December 14, 2010, 2:16 PM — A new report from NSS Labs studies how various Web browsers perform when it comes to blocking socially-engineered attacks. The startling results show that Internet Explorer isn't just better than rival browsers like Chrome and Firefox--but leaves competitors completely in the dust.
Online attackers recognize that the Achilles heel in virtually any computer or network security scenario is the individual sitting behind the keyboard. There is no need to waste time or energy figuring out how to circumvent security controls and spread malware if you can just dupe naïve users into voluntarily running the malware.
NSS Labs reviewed Internet Explorer 8 and 9, Firefox 3.6, Safari 5, Chrome 6, and Opera 10 to see how well each browser helps users recognize and avoid these attacks. Data was collected 24/7 for eleven days, with 39 discrete tests run every six hours. The testing included 636 URLs identified as potentially malicious.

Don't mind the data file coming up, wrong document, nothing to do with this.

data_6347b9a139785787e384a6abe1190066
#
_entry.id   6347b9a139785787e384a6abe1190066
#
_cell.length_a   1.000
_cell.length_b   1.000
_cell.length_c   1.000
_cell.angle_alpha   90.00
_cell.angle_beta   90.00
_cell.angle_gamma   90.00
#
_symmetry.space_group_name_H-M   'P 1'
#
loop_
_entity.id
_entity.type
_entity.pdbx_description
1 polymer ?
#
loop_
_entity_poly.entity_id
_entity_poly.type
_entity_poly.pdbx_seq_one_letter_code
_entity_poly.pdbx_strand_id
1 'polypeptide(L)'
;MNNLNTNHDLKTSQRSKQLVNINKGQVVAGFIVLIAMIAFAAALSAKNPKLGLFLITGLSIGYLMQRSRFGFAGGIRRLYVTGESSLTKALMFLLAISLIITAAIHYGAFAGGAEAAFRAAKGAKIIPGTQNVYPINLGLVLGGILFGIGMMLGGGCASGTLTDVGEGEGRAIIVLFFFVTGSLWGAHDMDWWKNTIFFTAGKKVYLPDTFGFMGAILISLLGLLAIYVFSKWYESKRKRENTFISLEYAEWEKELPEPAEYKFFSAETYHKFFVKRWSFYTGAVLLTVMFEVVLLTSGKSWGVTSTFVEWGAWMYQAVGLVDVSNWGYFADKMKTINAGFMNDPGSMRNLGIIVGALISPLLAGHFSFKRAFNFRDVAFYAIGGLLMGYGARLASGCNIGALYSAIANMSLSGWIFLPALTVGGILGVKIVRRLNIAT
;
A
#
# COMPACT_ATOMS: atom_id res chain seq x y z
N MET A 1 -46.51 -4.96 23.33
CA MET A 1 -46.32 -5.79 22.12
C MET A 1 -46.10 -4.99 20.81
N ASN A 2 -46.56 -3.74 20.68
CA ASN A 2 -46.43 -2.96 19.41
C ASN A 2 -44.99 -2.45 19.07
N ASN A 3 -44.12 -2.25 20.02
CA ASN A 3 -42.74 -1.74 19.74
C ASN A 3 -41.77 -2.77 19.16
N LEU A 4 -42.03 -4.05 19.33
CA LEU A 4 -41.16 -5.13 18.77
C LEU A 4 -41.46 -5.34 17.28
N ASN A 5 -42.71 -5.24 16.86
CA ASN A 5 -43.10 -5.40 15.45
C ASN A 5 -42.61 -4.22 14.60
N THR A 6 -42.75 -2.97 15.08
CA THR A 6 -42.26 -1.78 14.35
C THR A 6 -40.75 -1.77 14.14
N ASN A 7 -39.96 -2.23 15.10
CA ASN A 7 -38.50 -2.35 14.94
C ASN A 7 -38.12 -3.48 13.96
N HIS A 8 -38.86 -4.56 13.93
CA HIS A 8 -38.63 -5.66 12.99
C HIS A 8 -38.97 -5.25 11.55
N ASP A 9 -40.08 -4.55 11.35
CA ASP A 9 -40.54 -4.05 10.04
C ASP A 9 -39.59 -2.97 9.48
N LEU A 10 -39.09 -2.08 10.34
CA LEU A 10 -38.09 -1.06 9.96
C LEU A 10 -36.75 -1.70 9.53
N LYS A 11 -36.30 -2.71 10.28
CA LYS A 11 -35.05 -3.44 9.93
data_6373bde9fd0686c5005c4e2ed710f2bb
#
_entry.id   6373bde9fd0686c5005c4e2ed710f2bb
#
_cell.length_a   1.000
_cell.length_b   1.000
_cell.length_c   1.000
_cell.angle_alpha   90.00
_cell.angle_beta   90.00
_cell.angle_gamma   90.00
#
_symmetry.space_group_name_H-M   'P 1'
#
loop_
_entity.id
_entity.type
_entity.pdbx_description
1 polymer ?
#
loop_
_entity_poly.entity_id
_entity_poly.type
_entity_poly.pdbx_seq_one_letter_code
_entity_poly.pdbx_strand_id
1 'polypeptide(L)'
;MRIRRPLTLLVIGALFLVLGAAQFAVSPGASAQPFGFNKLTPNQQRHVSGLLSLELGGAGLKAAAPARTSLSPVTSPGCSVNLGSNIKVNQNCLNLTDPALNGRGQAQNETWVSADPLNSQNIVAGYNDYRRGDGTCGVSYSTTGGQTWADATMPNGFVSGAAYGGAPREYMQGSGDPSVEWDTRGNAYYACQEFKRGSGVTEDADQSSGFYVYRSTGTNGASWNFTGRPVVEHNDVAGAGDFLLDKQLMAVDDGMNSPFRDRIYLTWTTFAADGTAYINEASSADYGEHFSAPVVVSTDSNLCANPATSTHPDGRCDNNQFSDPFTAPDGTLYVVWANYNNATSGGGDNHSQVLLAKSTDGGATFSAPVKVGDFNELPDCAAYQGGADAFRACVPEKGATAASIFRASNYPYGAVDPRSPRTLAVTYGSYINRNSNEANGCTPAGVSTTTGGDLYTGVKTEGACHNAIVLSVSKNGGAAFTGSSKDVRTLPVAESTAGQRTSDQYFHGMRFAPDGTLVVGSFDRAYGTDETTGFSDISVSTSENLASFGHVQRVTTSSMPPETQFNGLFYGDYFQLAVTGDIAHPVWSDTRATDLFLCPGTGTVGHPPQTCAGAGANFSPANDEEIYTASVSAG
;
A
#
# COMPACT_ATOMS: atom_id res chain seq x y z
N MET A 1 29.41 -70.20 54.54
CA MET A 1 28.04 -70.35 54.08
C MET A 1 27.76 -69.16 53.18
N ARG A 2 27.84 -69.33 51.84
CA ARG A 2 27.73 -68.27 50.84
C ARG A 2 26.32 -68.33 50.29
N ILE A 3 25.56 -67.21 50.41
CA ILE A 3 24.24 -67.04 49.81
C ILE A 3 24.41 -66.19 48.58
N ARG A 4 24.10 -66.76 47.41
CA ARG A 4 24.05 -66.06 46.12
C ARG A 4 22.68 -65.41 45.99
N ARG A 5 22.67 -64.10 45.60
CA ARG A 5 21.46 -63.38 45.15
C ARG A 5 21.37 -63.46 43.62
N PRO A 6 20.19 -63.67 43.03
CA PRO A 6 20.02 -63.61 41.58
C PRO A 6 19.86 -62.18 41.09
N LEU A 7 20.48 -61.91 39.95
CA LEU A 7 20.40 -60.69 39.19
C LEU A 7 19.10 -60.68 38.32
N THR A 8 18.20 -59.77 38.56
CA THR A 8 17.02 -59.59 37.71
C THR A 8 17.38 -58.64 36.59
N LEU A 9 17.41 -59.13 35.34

The NSS Labs Web Browser Security Socially-Engineered Malware Protection report clarifies the definition of a socially-engineered malware URL for the purposes of this testing: "a Web page link that directly leads to a download that delivers a malicious payload whose content type would lead to execution, or more generally a Web site known to host malware links. These downloads appear to be safe, like those for a screen saver application, video codec upgrade, etc., and are designed to fool the user into taking action. Security professionals also refer to these threats as "consensual" or "dangerous" downloads."
Opera does not have any security controls specifically designed to protect users from these types of attacks. However, Chrome, Firefox, and Safari do. All three rely on the Google Safe Browsing API which performed well below Microsoft's SmartScreen technology in previous testing. With the introduction of Google Safe Browsing v2, though, all three browsers experienced a significant decline from their already relatively low ability to identify and block malicious sites.
Meanwhile, Internet Explorer widened the gap. Internet Explorer 8 improved its results over the previous study--increasing from an 85% block rate to 90%. Internet Explorer 9, though--which wasn't available during the previous study--was nearly flawless.